In addition, children who do not develop a strong vocabulary will most likely suffer difficulties in keeping up with academics, potentially leading to an array of problems including (but not limited to) behavior issues, learning disabilities and a lower likelihood of graduating high school. Moreover, children who consistently hear more negative words than positive ones have a higher probability of developing self-esteem issues. These problems cumulate to potentially impose dire consequences, including setting the scene for children to wind up in a cycle of poverty and crime due to a lack of a proper education. In fact, the Department of Justice has connected Illiteracy to crime by stating, “The link between academic failure and delinquency, violence, and crime is welded to reading failure. Over 70% of inmates in America’s prisons cannot read above a fourth grade level.” Evidently, the long-term effects of a vocabulary that lacks quality and volume of can be devastating for a child’s future.
The best way to ensure that your child has a solid foundation in life is through teaching them how to read! As we have seen, the amount and quality of vocabulary to which a child is exposed can make the difference between success in life or none at all. However, it is important to note that socioeconomic status does not always equate to high quality vocabulary, especially considering the modern world’s overload of information from advertisements in television, mobile applications, movies, and other outlets that tend to value quantity of language over quality.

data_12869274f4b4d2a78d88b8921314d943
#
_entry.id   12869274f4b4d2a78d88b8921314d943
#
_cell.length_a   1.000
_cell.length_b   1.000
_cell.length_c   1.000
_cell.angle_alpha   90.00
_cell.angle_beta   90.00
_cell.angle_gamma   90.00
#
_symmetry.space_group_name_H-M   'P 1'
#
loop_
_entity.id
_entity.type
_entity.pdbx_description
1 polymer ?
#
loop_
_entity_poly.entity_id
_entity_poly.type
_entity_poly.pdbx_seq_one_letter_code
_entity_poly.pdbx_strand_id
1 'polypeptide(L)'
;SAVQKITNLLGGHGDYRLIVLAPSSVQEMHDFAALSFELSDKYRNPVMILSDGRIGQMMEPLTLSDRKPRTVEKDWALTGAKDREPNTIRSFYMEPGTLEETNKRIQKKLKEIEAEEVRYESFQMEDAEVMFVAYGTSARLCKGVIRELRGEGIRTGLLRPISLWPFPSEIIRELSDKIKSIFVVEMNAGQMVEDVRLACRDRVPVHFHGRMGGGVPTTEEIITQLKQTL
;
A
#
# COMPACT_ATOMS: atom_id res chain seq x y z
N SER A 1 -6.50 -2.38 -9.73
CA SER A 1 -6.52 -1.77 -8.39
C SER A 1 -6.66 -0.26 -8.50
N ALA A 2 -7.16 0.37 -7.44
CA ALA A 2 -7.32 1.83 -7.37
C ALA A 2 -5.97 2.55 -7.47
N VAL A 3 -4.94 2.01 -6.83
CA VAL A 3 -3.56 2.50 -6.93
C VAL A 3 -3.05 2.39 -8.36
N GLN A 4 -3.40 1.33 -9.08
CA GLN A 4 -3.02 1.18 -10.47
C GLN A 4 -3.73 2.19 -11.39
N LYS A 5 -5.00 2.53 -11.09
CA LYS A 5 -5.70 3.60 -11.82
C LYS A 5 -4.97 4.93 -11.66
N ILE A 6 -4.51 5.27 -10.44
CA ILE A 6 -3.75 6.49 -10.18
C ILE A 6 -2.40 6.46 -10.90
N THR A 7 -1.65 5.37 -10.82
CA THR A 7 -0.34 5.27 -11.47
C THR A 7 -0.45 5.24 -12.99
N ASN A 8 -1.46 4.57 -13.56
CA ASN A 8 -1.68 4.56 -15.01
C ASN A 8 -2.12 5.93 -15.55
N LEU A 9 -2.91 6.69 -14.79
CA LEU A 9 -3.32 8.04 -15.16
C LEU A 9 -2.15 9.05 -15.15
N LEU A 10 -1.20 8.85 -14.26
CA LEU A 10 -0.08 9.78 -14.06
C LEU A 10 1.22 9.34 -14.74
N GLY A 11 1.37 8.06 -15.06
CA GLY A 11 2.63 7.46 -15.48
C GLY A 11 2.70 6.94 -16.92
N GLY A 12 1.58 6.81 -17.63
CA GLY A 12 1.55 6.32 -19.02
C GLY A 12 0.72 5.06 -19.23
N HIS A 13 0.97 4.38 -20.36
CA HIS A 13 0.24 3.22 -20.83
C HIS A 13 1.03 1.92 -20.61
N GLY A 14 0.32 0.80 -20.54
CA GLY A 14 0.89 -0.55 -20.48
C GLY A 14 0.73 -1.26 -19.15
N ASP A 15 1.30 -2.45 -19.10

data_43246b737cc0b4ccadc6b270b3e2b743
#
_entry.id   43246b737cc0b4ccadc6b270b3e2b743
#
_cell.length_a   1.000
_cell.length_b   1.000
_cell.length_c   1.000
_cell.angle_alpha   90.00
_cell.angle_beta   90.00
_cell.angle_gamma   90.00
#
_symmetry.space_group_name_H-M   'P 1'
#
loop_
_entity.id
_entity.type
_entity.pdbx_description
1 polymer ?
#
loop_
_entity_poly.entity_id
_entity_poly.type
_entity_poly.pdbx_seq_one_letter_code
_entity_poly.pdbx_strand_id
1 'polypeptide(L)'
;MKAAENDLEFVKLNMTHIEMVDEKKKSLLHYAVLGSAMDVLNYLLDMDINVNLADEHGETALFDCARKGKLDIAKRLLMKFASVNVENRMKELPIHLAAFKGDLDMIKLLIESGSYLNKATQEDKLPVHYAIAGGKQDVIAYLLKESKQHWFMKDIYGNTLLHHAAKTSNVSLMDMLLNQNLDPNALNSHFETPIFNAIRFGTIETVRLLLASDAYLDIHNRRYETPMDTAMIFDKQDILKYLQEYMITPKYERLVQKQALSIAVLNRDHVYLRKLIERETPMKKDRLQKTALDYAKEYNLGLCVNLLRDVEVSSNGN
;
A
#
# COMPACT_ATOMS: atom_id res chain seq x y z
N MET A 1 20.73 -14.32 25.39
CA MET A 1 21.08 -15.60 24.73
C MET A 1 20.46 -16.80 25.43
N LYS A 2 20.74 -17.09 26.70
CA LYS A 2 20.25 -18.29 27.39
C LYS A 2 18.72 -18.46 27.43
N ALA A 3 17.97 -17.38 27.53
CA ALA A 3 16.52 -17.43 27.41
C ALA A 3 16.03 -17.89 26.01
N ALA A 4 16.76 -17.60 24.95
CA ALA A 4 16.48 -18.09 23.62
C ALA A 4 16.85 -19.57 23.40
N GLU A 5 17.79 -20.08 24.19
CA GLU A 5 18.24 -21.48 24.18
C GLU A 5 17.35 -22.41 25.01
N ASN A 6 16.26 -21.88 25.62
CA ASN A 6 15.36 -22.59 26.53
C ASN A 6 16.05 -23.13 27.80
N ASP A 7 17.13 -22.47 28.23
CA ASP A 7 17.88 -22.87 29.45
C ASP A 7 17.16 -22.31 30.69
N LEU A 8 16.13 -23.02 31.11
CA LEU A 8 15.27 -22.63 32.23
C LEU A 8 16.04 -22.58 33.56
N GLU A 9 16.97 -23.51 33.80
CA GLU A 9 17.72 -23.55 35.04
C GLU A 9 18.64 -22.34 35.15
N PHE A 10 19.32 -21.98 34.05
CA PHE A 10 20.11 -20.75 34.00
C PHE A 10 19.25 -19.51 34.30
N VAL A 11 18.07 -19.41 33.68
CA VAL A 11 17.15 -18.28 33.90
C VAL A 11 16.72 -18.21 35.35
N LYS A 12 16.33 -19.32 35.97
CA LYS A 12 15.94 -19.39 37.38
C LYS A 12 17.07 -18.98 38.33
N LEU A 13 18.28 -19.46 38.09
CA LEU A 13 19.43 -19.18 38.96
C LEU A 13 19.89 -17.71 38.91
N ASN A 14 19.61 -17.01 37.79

According to CBS News, “we’ve gone from being exposed to about 500 ads a day back in the 1970’s to as many as 5,000 a day today.” Thus, it is not correct to assume that children from high-income families consistently hear and see quality content, or are able to filter through the sheer volume of information by which they are bombarded. This is where the answer to how to teach a child to read becomes clear.
Teaching a child to read contributes to their quality of life in a myriad of ways. First and foremost, the process of reading introduces them to a progressively larger and more complex vocabulary. As previously mentioned, the 30 million-word vocabulary gap between income levels is a blatant sign to parents that introducing children to quality vocabulary is of vital importance. Conveniently, teaching kids to read accomplishes this goal. As the child learns more words, his or her vocabulary expands, and the more vocabulary that is available to the child, the more successful they will be in school and life. Also, a great benefit to teaching your child how to read is that you choose the vocabulary; therefore, you can perform quality control to ensure that they are getting the right volume of vocabulary with the right quality of words, tailored to be appropriate for the child’s age and personal pace of learning.